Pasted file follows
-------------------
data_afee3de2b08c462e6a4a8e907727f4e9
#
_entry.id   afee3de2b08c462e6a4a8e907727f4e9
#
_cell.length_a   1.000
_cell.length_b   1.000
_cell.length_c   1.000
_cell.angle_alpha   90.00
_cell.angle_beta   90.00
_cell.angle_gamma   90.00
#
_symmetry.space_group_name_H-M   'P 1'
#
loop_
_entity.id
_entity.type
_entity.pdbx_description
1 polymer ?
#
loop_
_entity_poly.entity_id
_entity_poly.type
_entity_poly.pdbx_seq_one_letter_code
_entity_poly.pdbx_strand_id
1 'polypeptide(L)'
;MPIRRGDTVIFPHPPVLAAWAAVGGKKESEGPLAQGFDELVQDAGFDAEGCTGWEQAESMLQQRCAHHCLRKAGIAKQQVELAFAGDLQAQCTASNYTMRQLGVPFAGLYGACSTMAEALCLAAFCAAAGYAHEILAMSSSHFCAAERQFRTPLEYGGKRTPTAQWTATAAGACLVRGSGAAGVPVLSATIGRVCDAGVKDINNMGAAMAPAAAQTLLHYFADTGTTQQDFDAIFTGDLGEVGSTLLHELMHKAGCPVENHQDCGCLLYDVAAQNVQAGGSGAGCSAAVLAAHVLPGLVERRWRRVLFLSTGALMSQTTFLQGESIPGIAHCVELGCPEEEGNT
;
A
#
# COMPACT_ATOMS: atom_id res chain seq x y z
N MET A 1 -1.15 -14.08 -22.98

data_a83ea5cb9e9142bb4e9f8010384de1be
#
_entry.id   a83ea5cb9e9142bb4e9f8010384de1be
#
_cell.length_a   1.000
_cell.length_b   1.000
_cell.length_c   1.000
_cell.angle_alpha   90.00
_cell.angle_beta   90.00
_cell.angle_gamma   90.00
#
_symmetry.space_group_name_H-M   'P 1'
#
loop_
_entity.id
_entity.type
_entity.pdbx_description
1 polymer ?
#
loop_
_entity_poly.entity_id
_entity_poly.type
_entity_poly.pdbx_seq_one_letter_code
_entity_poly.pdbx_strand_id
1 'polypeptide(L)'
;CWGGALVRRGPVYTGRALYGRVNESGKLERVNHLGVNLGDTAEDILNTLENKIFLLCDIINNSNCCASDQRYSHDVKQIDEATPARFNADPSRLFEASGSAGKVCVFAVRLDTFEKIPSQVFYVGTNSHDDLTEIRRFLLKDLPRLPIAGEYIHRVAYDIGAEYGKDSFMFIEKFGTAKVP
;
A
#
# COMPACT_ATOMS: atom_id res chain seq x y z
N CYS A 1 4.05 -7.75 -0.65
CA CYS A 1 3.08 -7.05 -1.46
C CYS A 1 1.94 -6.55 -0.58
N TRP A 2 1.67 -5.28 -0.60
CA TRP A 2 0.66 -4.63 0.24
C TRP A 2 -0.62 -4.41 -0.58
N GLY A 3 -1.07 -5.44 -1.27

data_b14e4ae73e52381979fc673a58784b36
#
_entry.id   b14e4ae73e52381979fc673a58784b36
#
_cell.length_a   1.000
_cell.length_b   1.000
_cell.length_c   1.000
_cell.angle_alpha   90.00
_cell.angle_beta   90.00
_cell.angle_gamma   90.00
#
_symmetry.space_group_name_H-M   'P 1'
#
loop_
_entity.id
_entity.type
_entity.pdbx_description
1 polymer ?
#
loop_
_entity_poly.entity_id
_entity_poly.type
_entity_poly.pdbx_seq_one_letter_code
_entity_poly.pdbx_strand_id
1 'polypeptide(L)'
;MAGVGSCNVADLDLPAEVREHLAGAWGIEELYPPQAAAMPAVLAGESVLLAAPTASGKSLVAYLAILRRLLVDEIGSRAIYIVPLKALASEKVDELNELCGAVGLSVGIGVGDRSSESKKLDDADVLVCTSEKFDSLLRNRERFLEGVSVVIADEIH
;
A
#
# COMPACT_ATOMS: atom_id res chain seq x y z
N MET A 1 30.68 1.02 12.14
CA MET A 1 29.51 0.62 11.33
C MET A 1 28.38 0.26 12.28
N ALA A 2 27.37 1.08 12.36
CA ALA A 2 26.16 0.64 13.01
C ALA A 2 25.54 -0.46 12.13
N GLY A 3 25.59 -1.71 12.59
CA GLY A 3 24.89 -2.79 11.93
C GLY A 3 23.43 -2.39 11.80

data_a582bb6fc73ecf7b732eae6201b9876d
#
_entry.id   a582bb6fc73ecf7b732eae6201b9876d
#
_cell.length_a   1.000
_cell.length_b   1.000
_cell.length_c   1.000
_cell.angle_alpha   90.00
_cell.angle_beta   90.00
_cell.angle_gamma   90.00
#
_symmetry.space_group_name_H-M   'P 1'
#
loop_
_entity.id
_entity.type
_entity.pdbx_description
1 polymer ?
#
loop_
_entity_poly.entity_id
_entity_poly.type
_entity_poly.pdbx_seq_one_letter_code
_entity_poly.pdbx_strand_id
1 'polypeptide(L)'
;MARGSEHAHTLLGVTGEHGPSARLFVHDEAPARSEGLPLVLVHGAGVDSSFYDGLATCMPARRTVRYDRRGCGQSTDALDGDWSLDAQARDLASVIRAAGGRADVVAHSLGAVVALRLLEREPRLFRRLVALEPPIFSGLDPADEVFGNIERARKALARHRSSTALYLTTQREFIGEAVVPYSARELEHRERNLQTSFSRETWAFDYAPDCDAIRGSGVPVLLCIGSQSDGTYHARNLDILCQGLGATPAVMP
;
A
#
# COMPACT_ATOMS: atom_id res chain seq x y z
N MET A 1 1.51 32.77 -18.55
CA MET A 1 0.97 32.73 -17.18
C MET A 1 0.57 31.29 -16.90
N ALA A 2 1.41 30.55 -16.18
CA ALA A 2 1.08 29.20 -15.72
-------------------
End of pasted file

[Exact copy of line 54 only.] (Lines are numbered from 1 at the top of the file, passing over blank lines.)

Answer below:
_entity_poly.pdbx_seq_one_letter_code